The most visible impact of the Spring template approach is the code reduction for for example JDBC. This is primarily because the checked exceptions are translated to runtime exceptions inside the template, removing the need to catch the exception in your mainline code. Other reasons are the transparent resource management and automatic synchronization with the currently running transaction. Of course it’s fairly easy to change a framework to use runtime exceptions natively instead of Spring having to do this and this is what for example Hibernate has started to do from version 3.0 onwards. Hibernate is not the only technology to do this–the Java Persistence API is also using runtime exceptions.

The fact that these technologies are using runtime exceptions essentially renders the Spring template equivalent for those technologies useless… at least largely, and if you’re looking at it from a code simplification standpoint. If you are using the Spring HibernateTemplate purely to reduce the amount of code needed to perform Hibernate data access operations, you would say you do not necessarily have to use a template! When looking at the above table however, we can see Spring does a lot more work behind the scenes than you might think.

Apart from partial simplification of the error handling concern (we still have to do translation of exceptions specific to the data access technology to Spring’s DataAccessExceptions) the transaction management and resource management concerns are also addressed, by several changes in the underlying data access technologies. Let’s look at those in more detail:

Resource management
Since Hibernate 3.0.1 (and in the Java Persistence API from the moment it was first released) it became possible for Spring to manage the underlying resource without you having to go through any of the templates that are available for those technologies. This means that even if you are using the Hibernate API directly (for example through SessionFactory.getCurrentSession()), you will still be using a Spring-managed Hibernate Session. The same holds for an EntityManager obtained through a JPA EntityManagerFactory. This is another reason why you don’t have to use Spring’s HibernateTemplate anymore to get an integrated experience.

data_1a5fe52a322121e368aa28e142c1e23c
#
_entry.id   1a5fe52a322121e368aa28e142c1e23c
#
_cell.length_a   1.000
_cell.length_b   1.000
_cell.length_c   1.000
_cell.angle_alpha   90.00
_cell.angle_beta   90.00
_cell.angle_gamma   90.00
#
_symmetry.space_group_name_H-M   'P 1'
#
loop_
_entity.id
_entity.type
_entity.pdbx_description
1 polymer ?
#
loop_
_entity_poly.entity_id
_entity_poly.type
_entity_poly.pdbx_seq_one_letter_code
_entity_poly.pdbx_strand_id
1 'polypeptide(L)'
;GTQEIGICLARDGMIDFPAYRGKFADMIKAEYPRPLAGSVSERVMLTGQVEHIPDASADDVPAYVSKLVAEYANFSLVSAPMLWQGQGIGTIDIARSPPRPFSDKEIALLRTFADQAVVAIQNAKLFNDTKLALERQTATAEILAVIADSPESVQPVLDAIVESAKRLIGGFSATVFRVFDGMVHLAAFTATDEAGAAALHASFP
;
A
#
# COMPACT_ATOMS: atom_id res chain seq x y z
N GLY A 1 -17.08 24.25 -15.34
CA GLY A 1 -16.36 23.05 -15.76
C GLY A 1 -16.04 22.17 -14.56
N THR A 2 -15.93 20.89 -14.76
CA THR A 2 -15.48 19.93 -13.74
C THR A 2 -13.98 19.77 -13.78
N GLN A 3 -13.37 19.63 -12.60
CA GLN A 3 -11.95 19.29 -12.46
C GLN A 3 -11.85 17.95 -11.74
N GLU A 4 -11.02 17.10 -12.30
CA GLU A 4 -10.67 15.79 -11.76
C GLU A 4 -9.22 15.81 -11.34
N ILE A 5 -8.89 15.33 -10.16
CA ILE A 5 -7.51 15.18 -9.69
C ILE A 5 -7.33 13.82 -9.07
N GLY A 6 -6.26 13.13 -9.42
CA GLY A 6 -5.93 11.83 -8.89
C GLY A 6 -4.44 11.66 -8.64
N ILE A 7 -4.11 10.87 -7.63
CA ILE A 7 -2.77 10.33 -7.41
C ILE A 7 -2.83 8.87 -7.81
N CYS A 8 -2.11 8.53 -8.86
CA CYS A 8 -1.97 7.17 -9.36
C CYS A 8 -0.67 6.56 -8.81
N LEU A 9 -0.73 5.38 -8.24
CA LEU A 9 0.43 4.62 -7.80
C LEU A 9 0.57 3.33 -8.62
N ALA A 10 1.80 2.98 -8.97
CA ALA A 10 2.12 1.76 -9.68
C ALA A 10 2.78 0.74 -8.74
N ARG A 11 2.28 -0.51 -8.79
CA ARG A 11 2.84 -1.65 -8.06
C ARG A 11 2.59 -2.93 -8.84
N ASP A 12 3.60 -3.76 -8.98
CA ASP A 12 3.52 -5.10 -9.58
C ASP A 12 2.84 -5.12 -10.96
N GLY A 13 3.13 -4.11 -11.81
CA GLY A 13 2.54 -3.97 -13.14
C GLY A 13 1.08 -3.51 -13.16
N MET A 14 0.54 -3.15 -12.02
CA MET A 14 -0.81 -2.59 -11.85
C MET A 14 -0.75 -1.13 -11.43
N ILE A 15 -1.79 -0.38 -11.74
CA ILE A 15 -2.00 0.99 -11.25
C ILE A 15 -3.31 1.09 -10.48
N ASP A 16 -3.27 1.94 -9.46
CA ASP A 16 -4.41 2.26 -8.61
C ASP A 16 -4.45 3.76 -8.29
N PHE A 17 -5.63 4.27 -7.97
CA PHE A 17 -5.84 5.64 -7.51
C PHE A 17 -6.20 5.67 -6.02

Transaction management
Now that Spring is capable of handling the underlying resources for you without you having to go through the template, Spring will also be able to synchronize the resources with any transaction going on while acquiring the resource. This means the transaction management concern is also addressed without you having to go through a template. Again, this means we do not necessarily have to use Spring’s HibernateTemplate anymore.

Error handling
The one and only thing that is not available directly when you are using the plain APIs that come with Hibernate or JPA (i.e. the Hibernate Session or the JPA EntityManager) is the exception translation of technology-specific data access exceptions into the Spring DataAccessException hierarchy. This we can address very easily however as we’ll see in a minute.

Going template-less

So, what do things look like if we’re not using the HibernateTemplate for example? It’s fairly simple to show how things work. The first thing we do is start using Session API directly instead of the HibernateTemplate. To get access to the Hibernate Session we need the SessionFactory which will be injected as usual:


public class HibernateAccountRepository implements AccountRepository { private SessionFactory factory; public HibernateAccountRepository(SessionFactory factory) { this.factory = factory; } public Account loadAccount(String username) { return (Account)factory.getCurrentSession() .createQuery("from Account acc where acc.name = :name") .setParameter("name", "Alef").uniqueResult(); } }